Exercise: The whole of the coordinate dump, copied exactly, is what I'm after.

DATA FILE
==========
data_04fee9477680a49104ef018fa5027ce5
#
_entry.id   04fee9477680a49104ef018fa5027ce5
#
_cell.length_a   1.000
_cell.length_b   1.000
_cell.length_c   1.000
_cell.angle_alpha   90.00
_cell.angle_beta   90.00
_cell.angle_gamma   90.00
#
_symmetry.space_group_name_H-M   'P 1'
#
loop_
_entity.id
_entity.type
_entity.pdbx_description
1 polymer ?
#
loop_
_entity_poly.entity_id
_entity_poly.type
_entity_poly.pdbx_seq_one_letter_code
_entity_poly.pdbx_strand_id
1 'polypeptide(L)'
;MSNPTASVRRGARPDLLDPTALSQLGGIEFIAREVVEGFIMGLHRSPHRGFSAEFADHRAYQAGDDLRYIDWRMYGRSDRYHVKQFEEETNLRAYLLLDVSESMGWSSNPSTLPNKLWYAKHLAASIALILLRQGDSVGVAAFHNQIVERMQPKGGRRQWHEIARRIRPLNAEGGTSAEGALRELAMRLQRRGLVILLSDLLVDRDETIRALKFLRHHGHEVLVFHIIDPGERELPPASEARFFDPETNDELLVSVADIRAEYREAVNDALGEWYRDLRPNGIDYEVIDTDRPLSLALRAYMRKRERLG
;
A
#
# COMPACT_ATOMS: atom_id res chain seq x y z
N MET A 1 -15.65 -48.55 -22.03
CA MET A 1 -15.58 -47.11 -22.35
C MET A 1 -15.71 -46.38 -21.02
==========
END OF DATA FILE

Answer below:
data_04fee9477680a49104ef018fa5027ce5
#
_entry.id   04fee9477680a49104ef018fa5027ce5
#
_cell.length_a   1.000
_cell.length_b   1.000
_cell.length_c   1.000
_cell.angle_alpha   90.00
_cell.angle_beta   90.00
_cell.angle_gamma   90.00
#
_symmetry.space_group_name_H-M   'P 1'
#
loop_
_entity.id
_entity.type
_entity.pdbx_description
1 polymer ?
#
loop_
_entity_poly.entity_id
_entity_poly.type
_entity_poly.pdbx_seq_one_letter_code
_entity_poly.pdbx_strand_id
1 'polypeptide(L)'
;MSNPTASVRRGARPDLLDPTALSQLGGIEFIAREVVEGFIMGLHRSPHRGFSAEFADHRAYQAGDDLRYIDWRMYGRSDRYHVKQFEEETNLRAYLLLDVSESMGWSSNPSTLPNKLWYAKHLAASIALILLRQGDSVGVAAFHNQIVERMQPKGGRRQWHEIARRIRPLNAEGGTSAEGALRELAMRLQRRGLVILLSDLLVDRDETIRALKFLRHHGHEVLVFHIIDPGERELPPASEARFFDPETNDELLVSVADIRAEYREAVNDALGEWYRDLRPNGIDYEVIDTDRPLSLALRAYMRKRERLG
;
A
#
# COMPACT_ATOMS: atom_id res chain seq x y z
N MET A 1 -15.65 -48.55 -22.03
CA MET A 1 -15.58 -47.11 -22.35
C MET A 1 -15.71 -46.38 -21.02